Jessie and me, we had a very happy pairing during our work together as client and therapist. It is important to feel you have a good fit with your therapist - and that doesn’t always mean you love what they say - because part of their job is to give you new ways of thinking about things that may not always land comfortably. A good fit means that you respect each other; the client feels the therapist’s genuineness and care; and the client feels heard. Jessie and I were well-aligned. As it happens in our work, there are times when we personally identify with what our clients are experiencing. Some feel this is a positive thing and while I agree, I also caution that it can create an obstacle. If the therapist has had a similar experience as her client, it may be easy to assume an understanding of her client’s experience. As a therapist, I may “get it” better on some level than someone who has not had the same experience, but I want to emphasize the use of “same”: it’s a similar experience, not the same. Why? Because we are all unique individuals who have different capacities, strengths, limitations, and coping skills. Therefore, not everyone experiences the “same” situation similarly. I often get asked by substance abusing clients if I am in recovery. They want to feel I can “get them”. But I am not. And even if I were in recovery, I don't want to assume that how I came to heal will work the same for my client. Maybe we have different skills, different resources, different supports, different processing abilities.
Here’s another example: when someone dies, people often ask “were you close?” as though the answer to that question determines the amount of empathy or sympathy they should receive. Relationships are complicated. Sometimes not being “close” warrants more grief. Having conflicted or ambivalent relations and then losing that person can create unresolved grief; a lot of regrets, etc. So, we need to learn from that person how they experience the loss. To my previous point: even if the therapist has not experienced loss through death, we ALL have experienced loss: through changes, transitions, relationship endings.
I want to learn from my clients. That’s how I can best serve them: to learn how they have experienced their lives. There are times where I may verbalize a similar experience (with carefulness) towards normalizing their feelings. This requires having a sense of how the client will experience this information, and so it’s usually after a relationship is formed, and it’s not a frequent practice of mine. When done, it’s important to listen for how it has landed. Most clients feel heard through empathy. It’s showing you get it, not necessarily saying “I get it” but through other skills. So here’s a stance you can take or be reminded:
Our clients are happy to help us get to know them.
Err on the side of caution.
Be willing to explore with them.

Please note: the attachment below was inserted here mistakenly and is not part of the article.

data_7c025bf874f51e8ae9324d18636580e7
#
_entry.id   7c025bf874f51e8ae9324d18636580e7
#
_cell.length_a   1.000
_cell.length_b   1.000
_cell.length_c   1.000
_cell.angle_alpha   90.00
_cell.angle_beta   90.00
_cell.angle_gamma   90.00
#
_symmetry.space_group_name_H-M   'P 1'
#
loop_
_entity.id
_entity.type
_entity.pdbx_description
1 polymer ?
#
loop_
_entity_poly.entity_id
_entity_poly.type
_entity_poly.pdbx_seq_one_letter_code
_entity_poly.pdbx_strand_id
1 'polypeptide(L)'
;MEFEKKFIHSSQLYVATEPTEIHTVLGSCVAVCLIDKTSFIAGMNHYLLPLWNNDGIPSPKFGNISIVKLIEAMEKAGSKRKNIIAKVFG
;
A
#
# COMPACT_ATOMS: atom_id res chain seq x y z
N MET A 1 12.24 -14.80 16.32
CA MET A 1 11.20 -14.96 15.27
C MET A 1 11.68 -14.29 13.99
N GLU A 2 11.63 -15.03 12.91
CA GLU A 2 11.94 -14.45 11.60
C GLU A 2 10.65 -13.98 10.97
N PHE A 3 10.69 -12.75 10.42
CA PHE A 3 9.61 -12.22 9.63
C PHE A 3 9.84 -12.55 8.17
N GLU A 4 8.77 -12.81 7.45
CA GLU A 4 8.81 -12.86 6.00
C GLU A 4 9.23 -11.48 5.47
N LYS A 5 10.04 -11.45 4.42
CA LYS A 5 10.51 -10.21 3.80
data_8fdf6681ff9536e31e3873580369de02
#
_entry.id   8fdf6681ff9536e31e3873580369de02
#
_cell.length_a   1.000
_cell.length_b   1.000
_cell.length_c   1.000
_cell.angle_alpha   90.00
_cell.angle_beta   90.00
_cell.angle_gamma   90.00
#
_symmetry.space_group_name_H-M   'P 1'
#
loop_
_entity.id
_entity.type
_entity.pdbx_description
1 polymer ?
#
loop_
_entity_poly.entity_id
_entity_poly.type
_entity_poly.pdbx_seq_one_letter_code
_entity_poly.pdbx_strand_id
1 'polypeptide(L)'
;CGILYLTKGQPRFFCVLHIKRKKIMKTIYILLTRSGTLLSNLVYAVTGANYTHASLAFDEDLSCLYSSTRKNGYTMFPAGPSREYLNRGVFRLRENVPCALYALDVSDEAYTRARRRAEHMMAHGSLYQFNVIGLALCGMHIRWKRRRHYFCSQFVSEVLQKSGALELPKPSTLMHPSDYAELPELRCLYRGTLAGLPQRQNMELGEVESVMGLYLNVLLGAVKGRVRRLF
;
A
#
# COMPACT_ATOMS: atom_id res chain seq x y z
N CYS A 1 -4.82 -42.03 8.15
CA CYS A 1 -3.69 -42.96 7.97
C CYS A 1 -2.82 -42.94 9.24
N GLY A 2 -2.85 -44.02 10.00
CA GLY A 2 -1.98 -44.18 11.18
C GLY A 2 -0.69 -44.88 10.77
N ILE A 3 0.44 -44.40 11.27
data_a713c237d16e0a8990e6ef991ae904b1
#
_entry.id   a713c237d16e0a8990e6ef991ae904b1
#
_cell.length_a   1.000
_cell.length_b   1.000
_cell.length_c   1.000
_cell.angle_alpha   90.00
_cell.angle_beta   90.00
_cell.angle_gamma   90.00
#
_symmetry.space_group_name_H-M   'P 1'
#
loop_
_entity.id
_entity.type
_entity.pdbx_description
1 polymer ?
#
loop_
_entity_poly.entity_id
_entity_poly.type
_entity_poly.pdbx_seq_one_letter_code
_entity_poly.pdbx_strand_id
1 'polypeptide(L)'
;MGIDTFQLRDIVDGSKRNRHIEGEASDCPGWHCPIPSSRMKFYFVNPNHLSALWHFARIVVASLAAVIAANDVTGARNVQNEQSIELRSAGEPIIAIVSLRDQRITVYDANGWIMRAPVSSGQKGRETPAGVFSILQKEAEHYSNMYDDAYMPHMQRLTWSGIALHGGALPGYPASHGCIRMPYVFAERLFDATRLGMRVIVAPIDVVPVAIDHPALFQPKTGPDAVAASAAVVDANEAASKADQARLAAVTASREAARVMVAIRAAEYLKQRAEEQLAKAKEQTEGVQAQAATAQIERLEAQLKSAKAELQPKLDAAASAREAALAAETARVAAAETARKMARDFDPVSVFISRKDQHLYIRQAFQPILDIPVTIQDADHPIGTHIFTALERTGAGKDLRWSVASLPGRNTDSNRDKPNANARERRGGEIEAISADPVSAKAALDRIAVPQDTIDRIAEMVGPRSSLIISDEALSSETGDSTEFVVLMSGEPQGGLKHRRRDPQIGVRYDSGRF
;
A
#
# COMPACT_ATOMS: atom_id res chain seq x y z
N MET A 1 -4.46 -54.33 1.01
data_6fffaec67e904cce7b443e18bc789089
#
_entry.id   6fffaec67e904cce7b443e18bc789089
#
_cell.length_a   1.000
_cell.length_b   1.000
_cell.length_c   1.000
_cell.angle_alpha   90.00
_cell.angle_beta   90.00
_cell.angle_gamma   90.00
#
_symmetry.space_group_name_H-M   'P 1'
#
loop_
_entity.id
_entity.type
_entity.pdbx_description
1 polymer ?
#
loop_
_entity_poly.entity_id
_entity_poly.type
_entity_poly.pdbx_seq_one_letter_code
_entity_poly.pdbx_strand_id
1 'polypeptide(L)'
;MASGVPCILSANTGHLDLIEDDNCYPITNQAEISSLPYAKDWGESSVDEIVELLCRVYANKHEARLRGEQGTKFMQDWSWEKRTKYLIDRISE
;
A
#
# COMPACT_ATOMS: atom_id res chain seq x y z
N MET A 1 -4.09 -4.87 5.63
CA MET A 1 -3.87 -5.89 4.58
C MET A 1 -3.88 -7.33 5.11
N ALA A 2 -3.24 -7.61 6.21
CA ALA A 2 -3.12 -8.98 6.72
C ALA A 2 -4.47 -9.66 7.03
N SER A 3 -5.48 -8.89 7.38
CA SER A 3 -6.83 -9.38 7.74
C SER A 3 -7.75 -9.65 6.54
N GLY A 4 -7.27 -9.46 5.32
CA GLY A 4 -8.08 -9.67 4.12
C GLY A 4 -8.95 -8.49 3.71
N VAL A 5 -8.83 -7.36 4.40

Be willing to “not know”.
You don’t have to have all of the answers.
Your client is your teacher.
The interesting part of my work with Jessie, is that she wasn’t aware of my identification. And maybe it’s not surprising, because as I said generally I don’t self-disclose unless I have a compelling rationale for how it can serve the client. And maybe my identification didn’t intrude on the treatment as much as I had thought. Her and I were experiencing similar feelings about our relationships. It started to get in the way of my objectivity. So while I thought I understood how she felt, I was also projecting some of my feelings about the relationship onto her and I found myself empathizing with her boyfriend rather than her. Although I didn’t assume how she was feeling, this was an instance where my experience was getting in the way of her. I knew I needed to look within because I was aware of what was happening, but at that point in my career I wasn’t yet skilled at navigating my emotions so that I could be more aligned and attuned to Jessie.
The idea here is that there are various ways that our own stuff intersects with our clients’ stuff. And although I said that it was early in my career, I am still faced with this as a seasoned professional. Working with other triggers feelings and reactions, it comes with the territory. So whether seasoned or beginner status, therapists must constantly strive to understand why we are reacting as we are; why we are responding as we are, and making sure through the process of self-awareness and self-reflection that we use our identifications of “similar” experiences to tune into, but not assume our clients’ emotional and lived experiences.
Just as a side note, I worked with Jessie for several more years. It turns out my momentary empathic failure didn’t ruin our work. In fact, we continued to work on her relationships (as I simultaneously worked on mine).
Want to hear more? Check out Episode 2 of "What Would Dr. Meyers Do".